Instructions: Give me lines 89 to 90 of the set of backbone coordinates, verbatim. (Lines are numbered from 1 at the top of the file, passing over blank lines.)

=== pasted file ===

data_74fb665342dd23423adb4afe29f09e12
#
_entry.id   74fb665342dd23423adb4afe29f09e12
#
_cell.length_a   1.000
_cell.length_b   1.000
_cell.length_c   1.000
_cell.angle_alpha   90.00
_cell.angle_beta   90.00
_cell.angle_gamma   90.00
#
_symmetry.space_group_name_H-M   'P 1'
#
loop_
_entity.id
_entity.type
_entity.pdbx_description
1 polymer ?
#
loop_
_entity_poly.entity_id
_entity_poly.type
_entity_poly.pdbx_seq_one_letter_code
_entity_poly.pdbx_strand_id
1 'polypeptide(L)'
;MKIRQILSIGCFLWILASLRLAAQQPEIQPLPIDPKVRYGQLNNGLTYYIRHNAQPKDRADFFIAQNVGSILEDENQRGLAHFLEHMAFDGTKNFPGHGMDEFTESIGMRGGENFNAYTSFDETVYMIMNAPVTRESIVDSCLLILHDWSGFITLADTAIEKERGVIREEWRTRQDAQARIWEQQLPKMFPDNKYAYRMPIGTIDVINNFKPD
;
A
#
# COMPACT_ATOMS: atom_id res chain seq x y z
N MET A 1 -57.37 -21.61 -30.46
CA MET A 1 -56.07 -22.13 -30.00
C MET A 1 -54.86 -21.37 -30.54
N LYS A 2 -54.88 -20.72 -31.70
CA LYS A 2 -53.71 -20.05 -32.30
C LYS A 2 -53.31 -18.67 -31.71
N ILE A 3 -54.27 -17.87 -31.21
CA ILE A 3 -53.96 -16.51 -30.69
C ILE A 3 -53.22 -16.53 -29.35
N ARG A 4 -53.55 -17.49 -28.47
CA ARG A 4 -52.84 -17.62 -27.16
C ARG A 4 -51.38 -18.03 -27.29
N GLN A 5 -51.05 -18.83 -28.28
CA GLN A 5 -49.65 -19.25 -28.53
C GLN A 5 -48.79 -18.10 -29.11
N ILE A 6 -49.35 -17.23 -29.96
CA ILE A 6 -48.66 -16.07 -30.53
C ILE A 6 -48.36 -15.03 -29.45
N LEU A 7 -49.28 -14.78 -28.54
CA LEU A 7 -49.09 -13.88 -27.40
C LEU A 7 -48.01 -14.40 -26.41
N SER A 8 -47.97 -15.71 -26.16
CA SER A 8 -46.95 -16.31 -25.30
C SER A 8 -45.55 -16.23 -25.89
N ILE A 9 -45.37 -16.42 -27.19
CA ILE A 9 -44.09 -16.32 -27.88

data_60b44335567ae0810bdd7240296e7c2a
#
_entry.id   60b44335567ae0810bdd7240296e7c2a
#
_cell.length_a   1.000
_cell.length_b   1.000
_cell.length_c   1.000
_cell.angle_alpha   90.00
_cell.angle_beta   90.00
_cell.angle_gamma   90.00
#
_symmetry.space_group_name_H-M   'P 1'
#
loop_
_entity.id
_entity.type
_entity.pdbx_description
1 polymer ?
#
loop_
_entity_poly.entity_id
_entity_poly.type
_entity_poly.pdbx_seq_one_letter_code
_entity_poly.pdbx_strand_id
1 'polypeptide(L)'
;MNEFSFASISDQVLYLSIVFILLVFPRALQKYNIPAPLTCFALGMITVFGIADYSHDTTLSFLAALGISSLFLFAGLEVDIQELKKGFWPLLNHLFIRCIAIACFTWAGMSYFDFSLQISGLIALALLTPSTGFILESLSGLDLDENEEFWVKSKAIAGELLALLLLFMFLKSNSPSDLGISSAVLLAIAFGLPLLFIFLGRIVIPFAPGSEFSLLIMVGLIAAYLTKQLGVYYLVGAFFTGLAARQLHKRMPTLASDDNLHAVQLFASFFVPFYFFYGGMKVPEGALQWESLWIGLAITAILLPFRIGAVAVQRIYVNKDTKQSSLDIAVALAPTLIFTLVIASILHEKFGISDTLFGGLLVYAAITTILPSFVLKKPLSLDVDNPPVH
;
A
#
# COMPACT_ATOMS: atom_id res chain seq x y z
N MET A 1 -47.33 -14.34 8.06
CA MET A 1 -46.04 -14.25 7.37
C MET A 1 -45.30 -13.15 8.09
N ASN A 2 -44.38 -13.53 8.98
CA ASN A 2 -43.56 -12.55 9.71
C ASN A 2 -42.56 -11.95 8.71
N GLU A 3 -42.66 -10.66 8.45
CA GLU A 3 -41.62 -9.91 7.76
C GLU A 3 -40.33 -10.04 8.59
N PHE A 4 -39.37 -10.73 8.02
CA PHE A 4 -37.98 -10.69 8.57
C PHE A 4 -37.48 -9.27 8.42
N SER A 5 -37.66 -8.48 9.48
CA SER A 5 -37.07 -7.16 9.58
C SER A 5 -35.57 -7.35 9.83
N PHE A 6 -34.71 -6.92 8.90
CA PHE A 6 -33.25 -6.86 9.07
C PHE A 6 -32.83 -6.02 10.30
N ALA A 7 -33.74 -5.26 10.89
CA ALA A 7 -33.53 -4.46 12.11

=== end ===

C MET A 1 -45.30 -13.15 8.09
N ASN A 2 -44.38 -13.53 8.98